Investors should brace for another volatile trading week in the US where large-cap technology stocks have been suffering losses on concerns that their values have gotten too high, especially when bond yields are surging, stoking inflationary fears.
The yield on the U.S. Treasury, which is a key measure for interest rates on consumer loans, rose above 1.6% on Thursday for the first time in about a year. All three major equity averages posted weekly losses on concerns that higher interest rates and inflation will diminish the appeal of stocks.
The dropped 2.5% this week for its second negative week in a row. The 30-stock fell 1.8%, while the was the biggest loser, shedding 4.9% for the week. In this uncertain economic environment, here are three stocks we’ll be keeping an eye on during the week:
1. Zoom Video
Zoom Video Communications (NASDAQ:) will report fourth quarter earnings for its fiscal 2021 year after the market closes on Monday, Mar. 1. Analysts are projecting $0.81 a share profit on sales of $910 million.
The video-communications platfrom leader has had a great year during the pandemic when stay-at-home requirements and remote-work trends boosted its sales significantly. Sales and profit have consistently beat estimates , and the company kept raising its guidance.
In November, Zoom said at the end of that quarter it had 433,700 customers with more than 10 employees; of those companies 1,289 are contributing more than $100,000 in trailing 12-month revenue. Investors will be keen to know whether the San Jose, California-based company has been able to keep up with this strong momentum in 2021.
Trading at $373.61 as of Friday’s close, Zoom’s shares have jumped 241% during the past 12 months. The stock has fallen more than 30% from its record high of $588, reached in October, as the growth stock sell-off has accelerated.
Big-box retailer, Target (NYSE:), will report fourth quarter earnings on Tuesday, Mar. 2, before the market opens. On average, analysts are expecting $27.4 billion in sales and $2.54 earnings per share.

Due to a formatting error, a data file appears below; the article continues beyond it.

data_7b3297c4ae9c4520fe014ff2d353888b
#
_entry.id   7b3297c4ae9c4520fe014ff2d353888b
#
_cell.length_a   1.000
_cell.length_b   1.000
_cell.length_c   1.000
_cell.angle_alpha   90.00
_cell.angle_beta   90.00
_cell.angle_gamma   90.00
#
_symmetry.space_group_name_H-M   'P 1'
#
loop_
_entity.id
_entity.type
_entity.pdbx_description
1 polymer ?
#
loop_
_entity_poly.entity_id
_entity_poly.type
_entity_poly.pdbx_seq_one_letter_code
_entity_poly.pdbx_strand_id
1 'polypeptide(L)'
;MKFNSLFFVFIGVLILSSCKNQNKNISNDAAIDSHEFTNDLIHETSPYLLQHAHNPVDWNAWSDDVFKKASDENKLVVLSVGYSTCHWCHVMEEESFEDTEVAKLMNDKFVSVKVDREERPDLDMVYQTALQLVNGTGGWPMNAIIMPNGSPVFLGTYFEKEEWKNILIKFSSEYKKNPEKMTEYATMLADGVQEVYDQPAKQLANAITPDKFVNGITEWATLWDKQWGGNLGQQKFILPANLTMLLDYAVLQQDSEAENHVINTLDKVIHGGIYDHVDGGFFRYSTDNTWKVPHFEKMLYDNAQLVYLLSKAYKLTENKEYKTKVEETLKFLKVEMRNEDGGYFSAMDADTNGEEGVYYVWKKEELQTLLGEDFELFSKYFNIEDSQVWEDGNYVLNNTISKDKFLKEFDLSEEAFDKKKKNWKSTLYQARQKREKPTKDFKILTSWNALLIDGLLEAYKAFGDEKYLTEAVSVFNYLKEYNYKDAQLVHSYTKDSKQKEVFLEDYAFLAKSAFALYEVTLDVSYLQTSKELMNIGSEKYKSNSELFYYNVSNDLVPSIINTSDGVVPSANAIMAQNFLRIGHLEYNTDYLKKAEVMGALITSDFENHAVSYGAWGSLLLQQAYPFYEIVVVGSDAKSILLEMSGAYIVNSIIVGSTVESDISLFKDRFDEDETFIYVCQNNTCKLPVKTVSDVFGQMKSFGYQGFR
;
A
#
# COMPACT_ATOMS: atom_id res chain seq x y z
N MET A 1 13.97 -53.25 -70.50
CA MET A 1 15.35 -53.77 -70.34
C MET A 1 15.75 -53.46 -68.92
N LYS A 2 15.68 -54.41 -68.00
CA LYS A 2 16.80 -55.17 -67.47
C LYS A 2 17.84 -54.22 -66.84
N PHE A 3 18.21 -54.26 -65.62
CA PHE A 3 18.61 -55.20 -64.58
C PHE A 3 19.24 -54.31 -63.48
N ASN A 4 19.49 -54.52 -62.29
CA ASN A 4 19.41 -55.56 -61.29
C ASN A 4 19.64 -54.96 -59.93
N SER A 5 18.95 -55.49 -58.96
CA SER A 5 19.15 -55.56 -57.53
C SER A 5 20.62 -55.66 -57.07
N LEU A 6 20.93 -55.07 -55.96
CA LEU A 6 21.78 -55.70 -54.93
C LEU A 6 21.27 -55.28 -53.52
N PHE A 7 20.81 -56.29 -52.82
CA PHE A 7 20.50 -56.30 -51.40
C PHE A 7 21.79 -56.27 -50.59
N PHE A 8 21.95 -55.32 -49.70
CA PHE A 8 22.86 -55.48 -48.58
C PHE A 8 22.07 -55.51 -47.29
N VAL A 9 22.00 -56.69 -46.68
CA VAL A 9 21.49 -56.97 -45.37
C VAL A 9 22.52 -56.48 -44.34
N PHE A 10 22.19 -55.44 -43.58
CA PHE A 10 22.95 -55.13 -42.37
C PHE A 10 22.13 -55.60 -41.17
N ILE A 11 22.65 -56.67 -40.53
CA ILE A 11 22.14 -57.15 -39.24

Target’s third-quarter comparable sales, including e-commerce, jumped 20.7% from a year earlier, almost double analyst expectations, which indicates the retailer was not only gaining new customers but also retaining them.
Chief Executive Officer Brian Cornell told analysts that Target is capturing market share as more shoppers use the company’s website and in-store pickup options. The Minneapolis-based retailer is seeing growth in categories such as electronics, home decor, apparel, and food and beverages.
Target shares have gained about 4% this year, after surging about 80% in 2020. The stock closed at $183.44 on Friday.
3. Costco Wholesale
The retail sector will once again come under scrutiny on Thursday, Mar. 4 when Costco (NASDAQ:) reports its fiscal 2021 second quarter results after the close. Analysts are expecting $2.44 a share in profit on sales of $43.72 billion.
Costco, along with Target, has been one of the primary beneficiaries of pandemic-related consumer stockpiling as housebound shoppers continue to scoop up toilet paper, cereal and other everyday essentials while sheltering in place.
While that buying spree may soon be over as the vaccine rollout diminishes the infection risk, the latest commentary from the management will likely project a normalized sales pattern and some impact of increased consumer buying power due to the federal cash relief package distribution.
Those factors could perhaps provide some explanation for why Costco’s stock has fallen more than 12% this year after a powerful rally in 2020. Shares closed on Friday at $331, after falling almost 1% for the day.